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Can we file an appeal on a lost eviction case?

Whittier, CA |

We were served an unlawful detainer, waited to be served & then receieved an entry of default. We were never served so a paralegal advised & filed a motion to vacate the default based on the fact were never served. At the judgement we were denied. We found out in court that The landlord tried to serve us through certified mail but we never receieved it. Mail man never knocked on our door, only left notices in our mailbox but we did not know at the time that it was the attorney trying to serve us. Can we appeal the eviction case?

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Attorney answers 2


Yes, a tenant can appeal an unlawful detainer judgment, but generally speaking the chances of winning on appeal are pretty small.

it is not clear from your post why the court denied your motion to set aside the default and vacate default judgment. Regardless, filing an appeal does not stay (stop) the eviction, so the landlord can still proceed with instructing the sheriff to serve the writ of possession and notice to vacate.

Frank W. Chen has been licensed to practice law in California since 1988. The information presented here is general in nature and is not intended, nor should be construed, as legal advice for a particular case. This posting does not create any attorney-client relationship with the author. For specific advice about your particular situation, please consult with your own attorney.



The reason the motion was denied was because the Plaintiff claimed they did attempt to serve us. The attorney stated there was 4 attempts to serve us with no response. It was said a proccess server came to our house but nobody responded, even though someone is always home & we had been anticipating someone (we assumed Sherriff) to come in person to serve us. 3 of those I'm assuming were the Certified mailing (1st, 2nd & Final notice).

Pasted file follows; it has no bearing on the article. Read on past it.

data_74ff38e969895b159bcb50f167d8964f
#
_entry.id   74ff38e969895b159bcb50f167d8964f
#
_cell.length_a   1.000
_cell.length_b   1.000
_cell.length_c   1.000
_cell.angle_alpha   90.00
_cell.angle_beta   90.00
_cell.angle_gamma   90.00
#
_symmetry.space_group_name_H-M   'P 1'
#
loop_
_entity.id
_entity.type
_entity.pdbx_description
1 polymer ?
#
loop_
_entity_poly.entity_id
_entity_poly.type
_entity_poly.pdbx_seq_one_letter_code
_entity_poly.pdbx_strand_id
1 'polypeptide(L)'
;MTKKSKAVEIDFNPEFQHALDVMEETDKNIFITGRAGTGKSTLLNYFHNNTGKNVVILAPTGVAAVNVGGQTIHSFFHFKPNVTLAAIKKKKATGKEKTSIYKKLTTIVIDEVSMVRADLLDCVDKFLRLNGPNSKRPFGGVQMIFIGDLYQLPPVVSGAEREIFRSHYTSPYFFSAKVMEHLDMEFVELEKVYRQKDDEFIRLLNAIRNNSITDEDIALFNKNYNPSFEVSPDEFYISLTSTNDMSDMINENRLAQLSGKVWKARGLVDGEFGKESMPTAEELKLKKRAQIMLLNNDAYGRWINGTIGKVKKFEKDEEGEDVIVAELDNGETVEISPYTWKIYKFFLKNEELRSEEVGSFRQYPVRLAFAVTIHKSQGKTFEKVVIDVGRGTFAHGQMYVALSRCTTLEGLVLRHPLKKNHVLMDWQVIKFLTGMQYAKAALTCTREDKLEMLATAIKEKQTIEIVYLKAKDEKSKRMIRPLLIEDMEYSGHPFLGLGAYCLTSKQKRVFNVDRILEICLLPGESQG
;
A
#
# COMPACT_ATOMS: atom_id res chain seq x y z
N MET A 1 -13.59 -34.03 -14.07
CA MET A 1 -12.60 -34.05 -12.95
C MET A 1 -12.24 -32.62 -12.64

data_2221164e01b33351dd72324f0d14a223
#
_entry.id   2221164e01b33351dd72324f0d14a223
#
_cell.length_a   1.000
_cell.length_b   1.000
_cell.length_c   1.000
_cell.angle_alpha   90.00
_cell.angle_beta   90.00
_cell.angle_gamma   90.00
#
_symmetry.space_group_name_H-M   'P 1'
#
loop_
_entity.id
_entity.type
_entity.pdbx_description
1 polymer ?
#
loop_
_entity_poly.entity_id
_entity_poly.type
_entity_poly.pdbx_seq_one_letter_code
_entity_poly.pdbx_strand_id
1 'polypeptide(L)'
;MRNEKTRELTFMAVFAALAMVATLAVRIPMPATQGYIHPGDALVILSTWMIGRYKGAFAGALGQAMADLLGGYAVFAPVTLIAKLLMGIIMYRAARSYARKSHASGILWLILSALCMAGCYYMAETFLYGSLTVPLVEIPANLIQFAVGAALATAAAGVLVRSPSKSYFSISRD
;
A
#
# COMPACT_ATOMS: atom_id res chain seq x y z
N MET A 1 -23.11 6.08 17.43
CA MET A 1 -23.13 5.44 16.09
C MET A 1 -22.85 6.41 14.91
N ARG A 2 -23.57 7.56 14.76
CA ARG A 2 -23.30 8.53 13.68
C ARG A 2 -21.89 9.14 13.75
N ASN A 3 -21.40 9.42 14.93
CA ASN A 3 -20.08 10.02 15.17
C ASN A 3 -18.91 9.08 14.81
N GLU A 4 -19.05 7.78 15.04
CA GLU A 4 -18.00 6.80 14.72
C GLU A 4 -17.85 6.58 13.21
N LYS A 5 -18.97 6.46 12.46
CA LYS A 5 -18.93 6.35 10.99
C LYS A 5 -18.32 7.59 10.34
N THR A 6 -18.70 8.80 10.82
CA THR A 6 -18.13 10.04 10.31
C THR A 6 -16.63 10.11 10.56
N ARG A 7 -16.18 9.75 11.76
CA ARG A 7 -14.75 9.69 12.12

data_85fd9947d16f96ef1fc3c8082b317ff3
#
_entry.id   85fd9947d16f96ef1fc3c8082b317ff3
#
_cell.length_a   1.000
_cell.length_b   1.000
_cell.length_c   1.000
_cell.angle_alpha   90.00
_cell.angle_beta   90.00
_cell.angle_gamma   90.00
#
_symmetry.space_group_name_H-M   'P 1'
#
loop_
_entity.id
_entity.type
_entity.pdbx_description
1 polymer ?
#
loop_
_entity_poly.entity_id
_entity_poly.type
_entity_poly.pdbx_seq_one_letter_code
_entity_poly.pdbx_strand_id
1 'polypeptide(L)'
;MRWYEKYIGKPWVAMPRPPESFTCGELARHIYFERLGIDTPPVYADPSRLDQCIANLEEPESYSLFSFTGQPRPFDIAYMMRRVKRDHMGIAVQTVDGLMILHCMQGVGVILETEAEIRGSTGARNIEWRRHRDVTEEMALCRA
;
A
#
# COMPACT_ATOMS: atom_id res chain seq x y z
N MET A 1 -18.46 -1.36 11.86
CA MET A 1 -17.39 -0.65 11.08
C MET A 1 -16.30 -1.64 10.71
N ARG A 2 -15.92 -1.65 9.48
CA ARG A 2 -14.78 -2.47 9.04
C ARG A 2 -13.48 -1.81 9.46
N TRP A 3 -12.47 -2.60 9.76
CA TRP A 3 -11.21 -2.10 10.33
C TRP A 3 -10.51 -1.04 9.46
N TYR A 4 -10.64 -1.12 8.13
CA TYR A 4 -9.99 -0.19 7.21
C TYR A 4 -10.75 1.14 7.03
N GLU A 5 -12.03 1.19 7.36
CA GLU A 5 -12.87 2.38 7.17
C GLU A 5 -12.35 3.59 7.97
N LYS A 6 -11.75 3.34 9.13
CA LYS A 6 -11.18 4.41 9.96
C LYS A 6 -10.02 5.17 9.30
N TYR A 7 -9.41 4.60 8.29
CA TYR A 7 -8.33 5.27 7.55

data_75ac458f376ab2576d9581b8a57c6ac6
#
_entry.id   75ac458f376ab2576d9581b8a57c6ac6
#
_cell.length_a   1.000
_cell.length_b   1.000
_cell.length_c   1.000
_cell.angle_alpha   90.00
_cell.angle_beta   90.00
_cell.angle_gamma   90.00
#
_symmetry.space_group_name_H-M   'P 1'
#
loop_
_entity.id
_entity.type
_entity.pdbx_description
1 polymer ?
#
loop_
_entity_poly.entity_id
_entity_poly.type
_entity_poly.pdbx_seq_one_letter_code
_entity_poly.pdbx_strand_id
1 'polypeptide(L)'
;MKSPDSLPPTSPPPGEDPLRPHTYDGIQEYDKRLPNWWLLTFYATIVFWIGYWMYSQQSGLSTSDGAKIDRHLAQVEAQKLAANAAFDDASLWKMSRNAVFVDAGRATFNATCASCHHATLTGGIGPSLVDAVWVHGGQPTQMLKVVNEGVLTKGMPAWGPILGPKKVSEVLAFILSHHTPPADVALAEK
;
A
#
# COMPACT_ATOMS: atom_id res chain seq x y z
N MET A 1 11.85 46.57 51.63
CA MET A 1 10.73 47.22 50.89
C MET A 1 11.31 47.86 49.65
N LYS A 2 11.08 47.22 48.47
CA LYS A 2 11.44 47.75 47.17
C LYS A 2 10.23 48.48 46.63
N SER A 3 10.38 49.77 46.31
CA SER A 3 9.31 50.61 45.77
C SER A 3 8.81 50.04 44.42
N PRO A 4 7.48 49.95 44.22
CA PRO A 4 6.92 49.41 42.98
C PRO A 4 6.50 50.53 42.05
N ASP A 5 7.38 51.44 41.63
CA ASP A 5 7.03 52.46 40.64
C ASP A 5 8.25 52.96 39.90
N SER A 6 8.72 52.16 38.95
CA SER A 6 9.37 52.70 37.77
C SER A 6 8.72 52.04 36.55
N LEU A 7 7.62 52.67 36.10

Like Mr. Chen, I am confused. What did the attorney try to serve by certified mail? A summons and complaint cannot be served by mail, certified or not. If that was the only service, you should be able to set aside the default.

On the other hand, service of a 30- or 60-day notice by certified mail is acceptable. That the tenant never actually picked it up at the post office is not relevant.

Your appeal will not stop your eviction unless the court orders a stay. You would have to make a strong showing that your eviction would cause you injury beyond that most people suffer upon eviction. If you want to obtain a stay, I would consult an attorney.